Endowed with natural armor and 6-inch teeth, they hide, deathly still, in dense underbrush waiting for their prey. No problem – just watch where you step. But now a University of Tennessee study has found that the reptiles can climb and perch in trees as far as the crowns. Vladimir Dinets, a research assistant professor in the Department of Psychology, is the first to thoroughly study the tree-climbing and -basking behavior.
According to Science Daily:
“Dinets and his colleagues observed crocodilian species on three continents — Australia, Africa and North America — and examined previous studies and anecdotal observations. They found that four species climbed trees — usually above water — but how far they ventured upward and outward varied by their sizes. The smaller crocodilians were able to climb higher and further than the larger ones. Some species were observed climbing as far as four meters high in a tree and five meters down a branch.”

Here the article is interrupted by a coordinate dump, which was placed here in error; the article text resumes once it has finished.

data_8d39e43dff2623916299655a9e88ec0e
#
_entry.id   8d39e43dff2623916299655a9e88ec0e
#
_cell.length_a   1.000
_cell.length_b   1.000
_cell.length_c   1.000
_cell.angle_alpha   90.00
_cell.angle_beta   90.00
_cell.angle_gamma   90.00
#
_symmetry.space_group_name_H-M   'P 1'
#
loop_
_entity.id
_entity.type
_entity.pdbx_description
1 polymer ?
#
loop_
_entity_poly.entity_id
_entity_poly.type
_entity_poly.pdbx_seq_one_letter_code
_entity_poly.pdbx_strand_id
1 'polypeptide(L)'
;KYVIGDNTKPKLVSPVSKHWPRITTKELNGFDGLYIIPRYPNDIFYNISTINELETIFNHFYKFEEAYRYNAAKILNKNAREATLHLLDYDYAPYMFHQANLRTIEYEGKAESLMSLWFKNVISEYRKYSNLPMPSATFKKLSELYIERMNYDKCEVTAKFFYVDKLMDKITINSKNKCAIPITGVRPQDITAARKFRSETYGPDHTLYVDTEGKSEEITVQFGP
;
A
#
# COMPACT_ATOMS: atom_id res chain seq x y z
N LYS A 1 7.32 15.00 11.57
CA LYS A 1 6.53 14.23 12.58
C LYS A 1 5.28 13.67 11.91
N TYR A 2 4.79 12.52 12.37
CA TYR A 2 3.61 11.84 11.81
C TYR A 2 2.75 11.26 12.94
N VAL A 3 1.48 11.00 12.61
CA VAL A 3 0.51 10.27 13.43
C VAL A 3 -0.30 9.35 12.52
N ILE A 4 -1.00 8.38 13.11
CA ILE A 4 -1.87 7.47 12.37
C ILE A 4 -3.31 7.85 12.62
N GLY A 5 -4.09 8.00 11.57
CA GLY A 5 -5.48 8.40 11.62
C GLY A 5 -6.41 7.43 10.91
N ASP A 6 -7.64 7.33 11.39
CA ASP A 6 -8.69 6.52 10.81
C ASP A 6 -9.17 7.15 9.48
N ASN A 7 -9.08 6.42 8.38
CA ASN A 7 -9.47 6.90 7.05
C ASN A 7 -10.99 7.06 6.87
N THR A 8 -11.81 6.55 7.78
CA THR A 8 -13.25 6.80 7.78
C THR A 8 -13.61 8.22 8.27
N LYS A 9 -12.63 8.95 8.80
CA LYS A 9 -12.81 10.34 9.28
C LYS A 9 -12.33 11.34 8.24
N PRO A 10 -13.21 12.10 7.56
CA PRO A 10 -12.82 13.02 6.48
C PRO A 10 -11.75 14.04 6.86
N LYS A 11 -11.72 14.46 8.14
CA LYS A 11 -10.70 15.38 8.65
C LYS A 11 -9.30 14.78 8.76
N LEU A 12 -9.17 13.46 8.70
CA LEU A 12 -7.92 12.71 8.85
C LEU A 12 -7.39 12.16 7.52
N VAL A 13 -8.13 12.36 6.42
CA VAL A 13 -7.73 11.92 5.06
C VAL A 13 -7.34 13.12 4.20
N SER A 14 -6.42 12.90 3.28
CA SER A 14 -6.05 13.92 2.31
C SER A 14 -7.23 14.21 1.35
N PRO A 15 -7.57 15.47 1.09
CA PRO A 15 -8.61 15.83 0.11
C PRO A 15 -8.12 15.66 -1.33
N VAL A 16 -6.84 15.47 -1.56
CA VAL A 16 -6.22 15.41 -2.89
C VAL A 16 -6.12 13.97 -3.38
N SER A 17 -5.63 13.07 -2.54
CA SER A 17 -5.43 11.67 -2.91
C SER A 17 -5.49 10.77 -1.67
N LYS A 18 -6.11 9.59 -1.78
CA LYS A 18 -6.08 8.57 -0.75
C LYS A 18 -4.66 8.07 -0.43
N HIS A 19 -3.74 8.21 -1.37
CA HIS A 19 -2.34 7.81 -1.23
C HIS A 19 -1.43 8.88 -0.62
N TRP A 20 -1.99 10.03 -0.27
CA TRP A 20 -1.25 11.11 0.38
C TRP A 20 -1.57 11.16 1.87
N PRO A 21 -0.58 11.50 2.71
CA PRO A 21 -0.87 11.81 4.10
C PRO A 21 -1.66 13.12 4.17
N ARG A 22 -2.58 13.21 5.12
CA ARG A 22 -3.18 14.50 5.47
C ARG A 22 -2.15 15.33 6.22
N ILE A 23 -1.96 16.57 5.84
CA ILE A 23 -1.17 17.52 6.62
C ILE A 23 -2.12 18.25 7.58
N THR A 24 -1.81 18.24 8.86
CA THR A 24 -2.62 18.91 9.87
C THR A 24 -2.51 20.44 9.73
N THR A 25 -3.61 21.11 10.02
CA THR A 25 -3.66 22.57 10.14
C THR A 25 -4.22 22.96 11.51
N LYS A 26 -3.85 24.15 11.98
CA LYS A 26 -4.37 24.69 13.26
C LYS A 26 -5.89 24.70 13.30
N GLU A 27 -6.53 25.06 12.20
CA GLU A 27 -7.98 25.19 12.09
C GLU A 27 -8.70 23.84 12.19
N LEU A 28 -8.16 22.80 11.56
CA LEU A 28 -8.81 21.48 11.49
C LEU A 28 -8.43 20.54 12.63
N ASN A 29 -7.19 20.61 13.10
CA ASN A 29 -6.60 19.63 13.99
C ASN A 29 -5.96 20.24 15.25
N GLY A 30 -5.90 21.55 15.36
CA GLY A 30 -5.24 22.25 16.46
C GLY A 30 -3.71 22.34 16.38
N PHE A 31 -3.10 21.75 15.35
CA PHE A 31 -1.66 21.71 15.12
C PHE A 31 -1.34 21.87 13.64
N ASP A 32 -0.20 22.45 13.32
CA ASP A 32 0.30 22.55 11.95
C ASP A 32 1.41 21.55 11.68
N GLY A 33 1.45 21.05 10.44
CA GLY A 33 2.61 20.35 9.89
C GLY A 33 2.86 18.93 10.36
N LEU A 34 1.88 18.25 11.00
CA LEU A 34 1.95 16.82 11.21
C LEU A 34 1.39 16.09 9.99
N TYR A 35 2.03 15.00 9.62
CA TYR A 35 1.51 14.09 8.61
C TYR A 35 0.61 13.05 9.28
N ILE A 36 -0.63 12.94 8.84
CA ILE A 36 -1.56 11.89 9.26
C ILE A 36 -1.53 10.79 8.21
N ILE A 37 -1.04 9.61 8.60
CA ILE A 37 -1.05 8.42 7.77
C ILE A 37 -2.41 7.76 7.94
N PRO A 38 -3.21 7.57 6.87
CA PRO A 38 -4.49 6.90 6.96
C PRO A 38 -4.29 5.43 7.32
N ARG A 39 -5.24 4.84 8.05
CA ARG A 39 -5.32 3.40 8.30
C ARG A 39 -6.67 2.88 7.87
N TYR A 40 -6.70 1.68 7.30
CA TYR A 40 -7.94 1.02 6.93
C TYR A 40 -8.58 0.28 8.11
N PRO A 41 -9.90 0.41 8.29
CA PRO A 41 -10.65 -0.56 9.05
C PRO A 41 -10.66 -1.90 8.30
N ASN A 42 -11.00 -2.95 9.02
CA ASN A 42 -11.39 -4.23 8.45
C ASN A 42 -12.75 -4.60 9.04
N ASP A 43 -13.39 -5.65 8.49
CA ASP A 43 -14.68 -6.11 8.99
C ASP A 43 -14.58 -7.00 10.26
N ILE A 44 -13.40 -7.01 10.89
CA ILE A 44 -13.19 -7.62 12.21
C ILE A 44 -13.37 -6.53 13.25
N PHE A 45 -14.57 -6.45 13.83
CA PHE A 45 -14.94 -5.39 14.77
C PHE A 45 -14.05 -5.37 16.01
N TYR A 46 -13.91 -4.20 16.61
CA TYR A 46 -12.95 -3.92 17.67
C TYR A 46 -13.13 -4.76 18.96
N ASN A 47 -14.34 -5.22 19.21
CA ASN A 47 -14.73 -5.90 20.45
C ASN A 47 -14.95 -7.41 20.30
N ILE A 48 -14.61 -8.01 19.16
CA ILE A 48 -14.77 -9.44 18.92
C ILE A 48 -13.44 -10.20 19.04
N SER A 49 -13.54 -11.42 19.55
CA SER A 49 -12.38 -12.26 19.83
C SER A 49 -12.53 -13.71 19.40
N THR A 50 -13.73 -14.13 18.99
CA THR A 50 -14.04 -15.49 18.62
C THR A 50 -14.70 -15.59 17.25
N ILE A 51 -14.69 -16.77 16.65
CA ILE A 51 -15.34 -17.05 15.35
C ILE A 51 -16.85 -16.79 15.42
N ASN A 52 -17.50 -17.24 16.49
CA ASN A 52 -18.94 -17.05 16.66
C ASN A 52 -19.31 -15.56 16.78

Thankfully, their research also noted that the perched creatures were skittish and would usually drop (or fall) into the water when approached. This lead researchers to theorize that the tree-perching behavior was used to regulate their body temperature and as a sneaky surveillance method.
“The most frequent observations of tree-basking were in areas where there were few places to bask on the ground, implying that the individuals needed alternatives for regulating their body temperature. Likewise, their wary nature suggests that climbing leads to improved site surveillance of potential threats and prey.”